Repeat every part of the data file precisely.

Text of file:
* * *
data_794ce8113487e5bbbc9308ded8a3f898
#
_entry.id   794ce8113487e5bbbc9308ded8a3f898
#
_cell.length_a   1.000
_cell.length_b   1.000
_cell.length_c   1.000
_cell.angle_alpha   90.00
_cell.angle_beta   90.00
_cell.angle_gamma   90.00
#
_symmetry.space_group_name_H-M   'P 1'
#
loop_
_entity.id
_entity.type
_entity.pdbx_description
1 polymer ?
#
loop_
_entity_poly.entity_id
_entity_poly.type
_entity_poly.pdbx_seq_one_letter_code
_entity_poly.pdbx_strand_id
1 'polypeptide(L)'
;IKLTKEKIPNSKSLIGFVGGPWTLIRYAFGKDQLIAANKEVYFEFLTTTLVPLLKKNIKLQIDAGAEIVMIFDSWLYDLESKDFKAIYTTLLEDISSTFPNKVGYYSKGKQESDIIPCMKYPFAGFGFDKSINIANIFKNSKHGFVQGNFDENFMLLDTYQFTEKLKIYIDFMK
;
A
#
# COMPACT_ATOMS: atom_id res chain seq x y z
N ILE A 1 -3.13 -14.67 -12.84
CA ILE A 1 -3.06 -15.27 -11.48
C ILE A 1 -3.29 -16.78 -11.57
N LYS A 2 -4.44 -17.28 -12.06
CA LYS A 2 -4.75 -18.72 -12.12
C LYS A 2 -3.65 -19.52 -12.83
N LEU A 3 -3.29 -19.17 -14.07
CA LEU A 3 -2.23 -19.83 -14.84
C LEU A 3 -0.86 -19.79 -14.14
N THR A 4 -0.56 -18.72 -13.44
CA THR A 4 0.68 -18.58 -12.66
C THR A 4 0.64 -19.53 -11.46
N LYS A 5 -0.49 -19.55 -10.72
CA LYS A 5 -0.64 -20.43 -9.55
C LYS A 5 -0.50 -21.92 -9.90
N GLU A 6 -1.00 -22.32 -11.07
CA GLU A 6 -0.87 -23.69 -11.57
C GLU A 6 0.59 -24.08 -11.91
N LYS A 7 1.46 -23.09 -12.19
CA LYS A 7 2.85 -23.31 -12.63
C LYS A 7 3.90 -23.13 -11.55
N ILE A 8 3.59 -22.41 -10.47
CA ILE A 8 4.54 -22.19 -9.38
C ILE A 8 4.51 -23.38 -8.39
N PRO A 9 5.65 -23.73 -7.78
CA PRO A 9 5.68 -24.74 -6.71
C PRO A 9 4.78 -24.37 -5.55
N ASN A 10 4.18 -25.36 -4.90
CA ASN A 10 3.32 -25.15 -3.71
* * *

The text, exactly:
data_794ce8113487e5bbbc9308ded8a3f898
#
_entry.id   794ce8113487e5bbbc9308ded8a3f898
#
_cell.length_a   1.000
_cell.length_b   1.000
_cell.length_c   1.000
_cell.angle_alpha   90.00
_cell.angle_beta   90.00
_cell.angle_gamma   90.00
#
_symmetry.space_group_name_H-M   'P 1'
#
loop_
_entity.id
_entity.type
_entity.pdbx_description
1 polymer ?
#
loop_
_entity_poly.entity_id
_entity_poly.type
_entity_poly.pdbx_seq_one_letter_code
_entity_poly.pdbx_strand_id
1 'polypeptide(L)'
;IKLTKEKIPNSKSLIGFVGGPWTLIRYAFGKDQLIAANKEVYFEFLTTTLVPLLKKNIKLQIDAGAEIVMIFDSWLYDLESKDFKAIYTTLLEDISSTFPNKVGYYSKGKQESDIIPCMKYPFAGFGFDKSINIANIFKNSKHGFVQGNFDENFMLLDTYQFTEKLKIYIDFMK
;
A
#
# COMPACT_ATOMS: atom_id res chain seq x y z
N ILE A 1 -3.13 -14.67 -12.84
CA ILE A 1 -3.06 -15.27 -11.48
C ILE A 1 -3.29 -16.78 -11.57
N LYS A 2 -4.44 -17.28 -12.06
CA LYS A 2 -4.75 -18.72 -12.12
C LYS A 2 -3.65 -19.52 -12.83
N LEU A 3 -3.29 -19.17 -14.07
CA LEU A 3 -2.23 -19.83 -14.84
C LEU A 3 -0.86 -19.79 -14.14
N THR A 4 -0.56 -18.72 -13.44
CA THR A 4 0.68 -18.58 -12.66
C THR A 4 0.64 -19.53 -11.46
N LYS A 5 -0.49 -19.55 -10.72
CA LYS A 5 -0.64 -20.43 -9.55
C LYS A 5 -0.50 -21.92 -9.90
N GLU A 6 -1.00 -22.32 -11.07
CA GLU A 6 -0.87 -23.69 -11.57
C GLU A 6 0.59 -24.08 -11.91
N LYS A 7 1.46 -23.09 -12.19
CA LYS A 7 2.85 -23.31 -12.63
C LYS A 7 3.90 -23.13 -11.55
N ILE A 8 3.59 -22.41 -10.47
CA ILE A 8 4.54 -22.19 -9.38
C ILE A 8 4.51 -23.38 -8.39
N PRO A 9 5.65 -23.73 -7.78
CA PRO A 9 5.68 -24.74 -6.71
C PRO A 9 4.78 -24.37 -5.55
N ASN A 10 4.18 -25.36 -4.90
CA ASN A 10 3.32 -25.15 -3.71